Dallas Mavericks

Jason Terry hopes for return flight to Mavericks

Jason Terry, who spent last season with the Rockets, is hoping to finish his career with the Mavericks, for whom he played from 2004-12.
Jason Terry, who spent last season with the Rockets, is hoping to finish his career with the Mavericks, for whom he played from 2004-12. AP

Flashing that effervescent smile that has become his calling card, Jason Terry had a quick flashback to his glory days in the NBA.

Terry, who turns 38 on Sept. 15, wants to play two more years before retiring. And the man known to the basketball world as “The Jet” wouldn’t mind a reunion with the Dallas Mavericks.

And apparently, the feeling is mutual.

“The word from [the Mavs] is they want me back,” Terry said. “But there have been no negotiations whatsoever.

“It’s on them. I’m going to let them make the decision.”

While Terry awaits a decision from the Mavs, he’s also weighing his options, including a possible return to the Houston Rockets.

Terry played 77 games for the Rockets last season, averaging 7.0 points and 1.9 assists in 21.3 minutes per game. He shot 42.2 percent from the field and a respectable 39 percent from 3-point range.

Terry also shed his role off the bench to start all 17 playoff games for the Rockets after point guard after Patrick Beverley suffered a late-season injury. The Rockets lost to eventual champion Golden State in the Western Conference Finals.

“I love what we accomplished in Houston, and they’re going to have a chance,” Terry said of his free-agent prospects. “They’re going to come to the table, also, so my options are open.”

But his eyes light up when the conversation turns to the Mavs, for whom he played from 2004-12.

Terry’s home is in Dallas. His NBA career took flight in Dallas. He bleeds Mavericks blue. And he’ll be planting seeds here whenever the clock expires on his pro career.

He would be a nice complement off the bench for the Mavs. He can be a reserve at point guard behind J.J. Barea and Raymond Felton, or a reserve at shooting guard behind Wesley Matthews.

Terry was the Mavs’ starting point guard when they advanced to the 2006 NBA Finals and lost to the Miami Heat in six games. He was the NBA Sixth Man of the Year in 2008-09. And he was one of the Mavericks’ top reserves when they captured the 2011 NBA title with a pulsating victory in six games over LeBron James, Dwayne Wade, Chris Bosh and the Heat.

For now, Terry is busy coaching his Lady Jets youth basketball team, which is playing in an AAU tournament this week in Frisco.

Asked what he misses most about his tenure with the Mavs, an emotional Terry said: “That’s a tough one. I mean, just the city of Dallas — it’s always home.

“You see me out here right now with my grass roots [the youth team]. This is what it’s about for me, what I’ve built up here over the 10 years in the community, and that’s what you miss.”

Terry averaged 18.9 points in the 2006 playoffs and 17.5 in the 2011 postseason. He had several magical runs during his stint with the Mavs, particularly in the fourth quarters of key games.

But as the first week of free agency winds to a close, Terry is patiently waiting on a call, which he hopes comes from the Mavs, although the business part of him knows he’s not in a position to close the door on any option.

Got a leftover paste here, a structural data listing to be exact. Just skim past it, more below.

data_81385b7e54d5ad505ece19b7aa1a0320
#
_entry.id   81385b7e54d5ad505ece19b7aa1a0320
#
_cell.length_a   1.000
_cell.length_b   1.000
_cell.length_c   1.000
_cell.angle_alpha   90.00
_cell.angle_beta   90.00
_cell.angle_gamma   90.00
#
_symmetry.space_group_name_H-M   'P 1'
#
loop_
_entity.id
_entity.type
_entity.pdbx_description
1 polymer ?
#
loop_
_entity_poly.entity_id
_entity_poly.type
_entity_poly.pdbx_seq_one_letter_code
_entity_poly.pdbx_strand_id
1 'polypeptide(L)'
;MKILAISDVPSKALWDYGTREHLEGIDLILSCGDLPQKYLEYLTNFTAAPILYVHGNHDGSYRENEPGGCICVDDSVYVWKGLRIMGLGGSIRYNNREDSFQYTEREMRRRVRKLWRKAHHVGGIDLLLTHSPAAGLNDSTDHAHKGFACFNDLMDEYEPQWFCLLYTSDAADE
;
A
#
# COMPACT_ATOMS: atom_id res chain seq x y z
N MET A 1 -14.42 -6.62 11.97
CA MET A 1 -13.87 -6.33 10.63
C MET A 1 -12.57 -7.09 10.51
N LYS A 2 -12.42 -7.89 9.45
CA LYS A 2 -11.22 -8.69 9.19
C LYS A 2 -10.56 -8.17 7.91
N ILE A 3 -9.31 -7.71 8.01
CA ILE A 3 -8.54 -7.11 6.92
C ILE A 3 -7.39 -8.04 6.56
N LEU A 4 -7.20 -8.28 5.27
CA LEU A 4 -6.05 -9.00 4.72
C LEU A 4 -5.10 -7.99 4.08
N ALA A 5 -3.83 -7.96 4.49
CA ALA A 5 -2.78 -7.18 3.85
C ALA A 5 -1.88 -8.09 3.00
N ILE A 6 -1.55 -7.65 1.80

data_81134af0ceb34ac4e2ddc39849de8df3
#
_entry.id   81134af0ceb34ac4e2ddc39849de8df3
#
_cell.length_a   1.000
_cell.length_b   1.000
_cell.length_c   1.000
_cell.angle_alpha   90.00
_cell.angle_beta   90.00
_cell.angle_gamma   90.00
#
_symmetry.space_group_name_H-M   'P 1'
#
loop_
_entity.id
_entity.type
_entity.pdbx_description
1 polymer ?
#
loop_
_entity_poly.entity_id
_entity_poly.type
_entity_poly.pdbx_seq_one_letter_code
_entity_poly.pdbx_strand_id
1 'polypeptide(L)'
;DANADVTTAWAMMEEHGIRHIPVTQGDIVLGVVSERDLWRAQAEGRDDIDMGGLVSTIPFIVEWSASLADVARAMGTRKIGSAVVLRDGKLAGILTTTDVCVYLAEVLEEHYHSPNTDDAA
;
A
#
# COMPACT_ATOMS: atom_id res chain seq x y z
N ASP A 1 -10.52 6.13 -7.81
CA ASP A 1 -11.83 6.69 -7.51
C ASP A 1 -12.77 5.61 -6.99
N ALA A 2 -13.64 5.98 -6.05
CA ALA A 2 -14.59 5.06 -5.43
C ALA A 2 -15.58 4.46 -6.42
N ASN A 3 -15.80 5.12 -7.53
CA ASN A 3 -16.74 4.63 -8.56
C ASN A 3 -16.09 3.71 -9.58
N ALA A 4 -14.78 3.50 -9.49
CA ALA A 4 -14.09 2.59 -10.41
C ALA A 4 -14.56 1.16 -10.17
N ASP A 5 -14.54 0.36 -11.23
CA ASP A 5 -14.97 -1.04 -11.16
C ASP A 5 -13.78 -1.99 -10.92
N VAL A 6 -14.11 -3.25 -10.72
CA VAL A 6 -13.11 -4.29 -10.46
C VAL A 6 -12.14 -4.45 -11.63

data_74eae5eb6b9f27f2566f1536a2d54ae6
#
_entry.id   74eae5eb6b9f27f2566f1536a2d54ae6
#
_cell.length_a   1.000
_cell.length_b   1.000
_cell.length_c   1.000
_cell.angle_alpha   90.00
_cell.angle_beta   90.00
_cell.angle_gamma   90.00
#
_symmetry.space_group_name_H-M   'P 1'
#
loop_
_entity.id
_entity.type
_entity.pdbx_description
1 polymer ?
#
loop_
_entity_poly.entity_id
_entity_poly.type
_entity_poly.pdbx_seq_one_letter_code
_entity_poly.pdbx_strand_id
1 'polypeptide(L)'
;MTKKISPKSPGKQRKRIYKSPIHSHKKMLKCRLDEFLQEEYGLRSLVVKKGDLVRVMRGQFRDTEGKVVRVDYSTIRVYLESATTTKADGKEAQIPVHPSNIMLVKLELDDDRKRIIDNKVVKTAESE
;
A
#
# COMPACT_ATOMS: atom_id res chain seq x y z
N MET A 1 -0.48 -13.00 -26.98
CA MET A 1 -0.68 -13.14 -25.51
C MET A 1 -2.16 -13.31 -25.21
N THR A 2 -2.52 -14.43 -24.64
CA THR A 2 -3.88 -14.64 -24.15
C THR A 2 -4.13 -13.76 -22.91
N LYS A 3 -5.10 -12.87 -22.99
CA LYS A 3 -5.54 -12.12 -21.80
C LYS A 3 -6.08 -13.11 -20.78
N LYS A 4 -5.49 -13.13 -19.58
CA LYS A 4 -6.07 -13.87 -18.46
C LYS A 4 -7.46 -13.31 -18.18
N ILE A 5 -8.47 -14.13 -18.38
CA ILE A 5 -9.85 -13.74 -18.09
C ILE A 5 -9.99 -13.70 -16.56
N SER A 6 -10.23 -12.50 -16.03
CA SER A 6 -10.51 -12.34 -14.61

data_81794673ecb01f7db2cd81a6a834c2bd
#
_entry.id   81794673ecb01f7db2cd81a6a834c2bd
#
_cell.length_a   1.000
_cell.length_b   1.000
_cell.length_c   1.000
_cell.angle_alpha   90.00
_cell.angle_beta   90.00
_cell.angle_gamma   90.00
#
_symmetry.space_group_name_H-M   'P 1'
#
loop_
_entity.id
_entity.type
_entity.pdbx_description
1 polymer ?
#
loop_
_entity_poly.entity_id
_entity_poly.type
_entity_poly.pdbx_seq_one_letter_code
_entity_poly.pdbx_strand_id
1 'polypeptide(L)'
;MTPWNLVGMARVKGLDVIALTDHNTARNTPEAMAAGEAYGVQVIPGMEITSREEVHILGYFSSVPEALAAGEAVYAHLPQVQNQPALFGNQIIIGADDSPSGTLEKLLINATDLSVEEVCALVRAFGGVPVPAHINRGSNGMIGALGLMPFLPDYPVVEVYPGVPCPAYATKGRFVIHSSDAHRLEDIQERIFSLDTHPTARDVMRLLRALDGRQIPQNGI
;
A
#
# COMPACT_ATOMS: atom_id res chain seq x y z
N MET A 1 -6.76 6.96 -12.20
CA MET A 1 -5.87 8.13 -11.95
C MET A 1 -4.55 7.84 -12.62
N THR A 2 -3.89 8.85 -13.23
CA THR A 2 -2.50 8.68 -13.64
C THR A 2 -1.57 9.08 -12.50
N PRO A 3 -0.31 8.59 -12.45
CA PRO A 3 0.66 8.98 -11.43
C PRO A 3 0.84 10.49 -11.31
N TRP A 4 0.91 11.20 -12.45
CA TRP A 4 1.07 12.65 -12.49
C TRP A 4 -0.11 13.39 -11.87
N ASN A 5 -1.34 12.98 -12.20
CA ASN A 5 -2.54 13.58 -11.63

In the meantime, Terry watched last week as the Mavs landed Los Angeles Clippers center DeAndre Jordan.

“He’s a hell of a talent,” Terry said. “I think for years to come he’s going to be a dominant presence in the middle and he’s going to be good for the Mavericks.”

Terry just hopes he’ll be able to fire up some his patented 3-pointers while Jordan packs the paint down low.

Even if he doesn’t play his final days with the Mavs, Terry knows he’ll one day be reunited with the franchise. Owner Mark Cuban has said he will retire Terry’s No. 31, and that the Seattle native will have a have a job waiting for him if he wants it.

“Mark already said whatever I want to do in the future he’s open to it, so I’m going to hold him to his word,” Terry said. “Mark has done a great job with that over his tenure here with the Mavericks.

“He hired Michael Finley, Popeye Jones and Avery Johnson. Mark makes it a point to take care of his guys, and you’ve got to respect that.”

At that point, Terry flashed that effervescent smile again. And said, before departing:

“My goal is to play two years and then to make my transition into coaching after the second year. And that’s what I want to do — wherever I’m at.”

Then and now

A look at Jason Terry’s stats with the Mavericks (2004-12) compared with the past three seasons (2012-15), which he spent with Boston, Brooklyn and Houston.










FG pct.



3-pt. pct.



Jason Terry file

Jason Terry, who played half of his 16-year career with the Mavs, would like to finish his career in Dallas. Here are some of the things Terry has accomplished in his career:

NCAA champion at Arizona in 1997. ... Consensus first-team All-America in 1999. ... Pac-10 Player of the Year in 1999. ... The 10th overall pick of the 1999 NBA Draft by the Atlanta Hawks, and was all-rookie second team that season. ... The starter at point guard when the Mavs advanced to the 2006 NBA Finals. ... NBA Sixth Man award winner in 2009. ... Top reserve when the Mavs captured the 2011 NBA title. ... Ranks third in NBA history for most 3-pointers made with 2,076.

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